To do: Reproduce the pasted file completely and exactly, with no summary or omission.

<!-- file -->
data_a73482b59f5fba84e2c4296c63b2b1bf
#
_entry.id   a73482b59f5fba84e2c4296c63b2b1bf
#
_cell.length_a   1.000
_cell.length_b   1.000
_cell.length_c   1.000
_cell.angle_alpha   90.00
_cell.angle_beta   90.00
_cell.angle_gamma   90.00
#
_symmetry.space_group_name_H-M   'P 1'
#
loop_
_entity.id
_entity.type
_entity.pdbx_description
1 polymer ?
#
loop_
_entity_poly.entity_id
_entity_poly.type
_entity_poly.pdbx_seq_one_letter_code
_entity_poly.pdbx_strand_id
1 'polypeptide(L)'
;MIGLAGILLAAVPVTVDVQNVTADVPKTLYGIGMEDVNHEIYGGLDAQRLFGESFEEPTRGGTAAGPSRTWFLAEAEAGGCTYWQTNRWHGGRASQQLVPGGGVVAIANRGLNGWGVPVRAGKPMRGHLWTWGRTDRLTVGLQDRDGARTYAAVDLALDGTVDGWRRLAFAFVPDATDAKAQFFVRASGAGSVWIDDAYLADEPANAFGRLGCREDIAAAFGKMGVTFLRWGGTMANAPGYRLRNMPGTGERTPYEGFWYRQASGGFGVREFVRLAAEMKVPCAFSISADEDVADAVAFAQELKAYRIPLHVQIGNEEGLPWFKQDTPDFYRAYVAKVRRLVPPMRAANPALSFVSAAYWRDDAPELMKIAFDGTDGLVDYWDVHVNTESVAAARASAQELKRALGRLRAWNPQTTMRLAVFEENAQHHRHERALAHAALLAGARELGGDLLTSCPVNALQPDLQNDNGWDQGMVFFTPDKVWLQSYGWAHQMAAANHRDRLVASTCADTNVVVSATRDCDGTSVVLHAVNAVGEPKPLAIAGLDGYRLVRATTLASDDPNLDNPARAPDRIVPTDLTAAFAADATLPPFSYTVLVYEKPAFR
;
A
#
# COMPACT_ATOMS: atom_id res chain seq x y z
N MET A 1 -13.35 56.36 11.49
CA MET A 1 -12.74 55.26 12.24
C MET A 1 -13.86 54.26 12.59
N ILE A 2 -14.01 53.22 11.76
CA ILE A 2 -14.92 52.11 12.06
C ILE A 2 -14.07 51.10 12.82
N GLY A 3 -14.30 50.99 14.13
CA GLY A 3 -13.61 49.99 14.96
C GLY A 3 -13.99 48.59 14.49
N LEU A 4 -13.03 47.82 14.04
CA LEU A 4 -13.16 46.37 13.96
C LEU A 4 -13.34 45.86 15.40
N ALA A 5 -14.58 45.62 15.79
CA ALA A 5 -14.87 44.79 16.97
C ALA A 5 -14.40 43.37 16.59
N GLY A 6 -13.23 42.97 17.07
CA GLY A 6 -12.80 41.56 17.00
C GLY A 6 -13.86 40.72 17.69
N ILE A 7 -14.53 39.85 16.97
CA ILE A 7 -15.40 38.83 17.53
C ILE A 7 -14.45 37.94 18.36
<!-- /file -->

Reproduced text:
data_a73482b59f5fba84e2c4296c63b2b1bf
#
_entry.id   a73482b59f5fba84e2c4296c63b2b1bf
#
_cell.length_a   1.000
_cell.length_b   1.000
_cell.length_c   1.000
_cell.angle_alpha   90.00
_cell.angle_beta   90.00
_cell.angle_gamma   90.00
#
_symmetry.space_group_name_H-M   'P 1'
#
loop_
_entity.id
_entity.type
_entity.pdbx_description
1 polymer ?
#
loop_
_entity_poly.entity_id
_entity_poly.type
_entity_poly.pdbx_seq_one_letter_code
_entity_poly.pdbx_strand_id
1 'polypeptide(L)'
;MIGLAGILLAAVPVTVDVQNVTADVPKTLYGIGMEDVNHEIYGGLDAQRLFGESFEEPTRGGTAAGPSRTWFLAEAEAGGCTYWQTNRWHGGRASQQLVPGGGVVAIANRGLNGWGVPVRAGKPMRGHLWTWGRTDRLTVGLQDRDGARTYAAVDLALDGTVDGWRRLAFAFVPDATDAKAQFFVRASGAGSVWIDDAYLADEPANAFGRLGCREDIAAAFGKMGVTFLRWGGTMANAPGYRLRNMPGTGERTPYEGFWYRQASGGFGVREFVRLAAEMKVPCAFSISADEDVADAVAFAQELKAYRIPLHVQIGNEEGLPWFKQDTPDFYRAYVAKVRRLVPPMRAANPALSFVSAAYWRDDAPELMKIAFDGTDGLVDYWDVHVNTESVAAARASAQELKRALGRLRAWNPQTTMRLAVFEENAQHHRHERALAHAALLAGARELGGDLLTSCPVNALQPDLQNDNGWDQGMVFFTPDKVWLQSYGWAHQMAAANHRDRLVASTCADTNVVVSATRDCDGTSVVLHAVNAVGEPKPLAIAGLDGYRLVRATTLASDDPNLDNPARAPDRIVPTDLTAAFAADATLPPFSYTVLVYEKPAFR
;
A
#
# COMPACT_ATOMS: atom_id res chain seq x y z
N MET A 1 -13.35 56.36 11.49
CA MET A 1 -12.74 55.26 12.24
C MET A 1 -13.86 54.26 12.59
N ILE A 2 -14.01 53.22 11.76
CA ILE A 2 -14.92 52.11 12.06
C ILE A 2 -14.07 51.10 12.82
N GLY A 3 -14.30 50.99 14.13
CA GLY A 3 -13.61 49.99 14.96
C GLY A 3 -13.99 48.59 14.49
N LEU A 4 -13.03 47.82 14.04
CA LEU A 4 -13.16 46.37 13.96
C LEU A 4 -13.34 45.86 15.40
N ALA A 5 -14.58 45.62 15.79
CA ALA A 5 -14.87 44.79 16.97
C ALA A 5 -14.40 43.37 16.59
N GLY A 6 -13.23 42.97 17.07
CA GLY A 6 -12.80 41.56 17.00
C GLY A 6 -13.86 40.72 17.69
N ILE A 7 -14.53 39.85 16.97
CA ILE A 7 -15.40 38.83 17.53
C ILE A 7 -14.45 37.94 18.36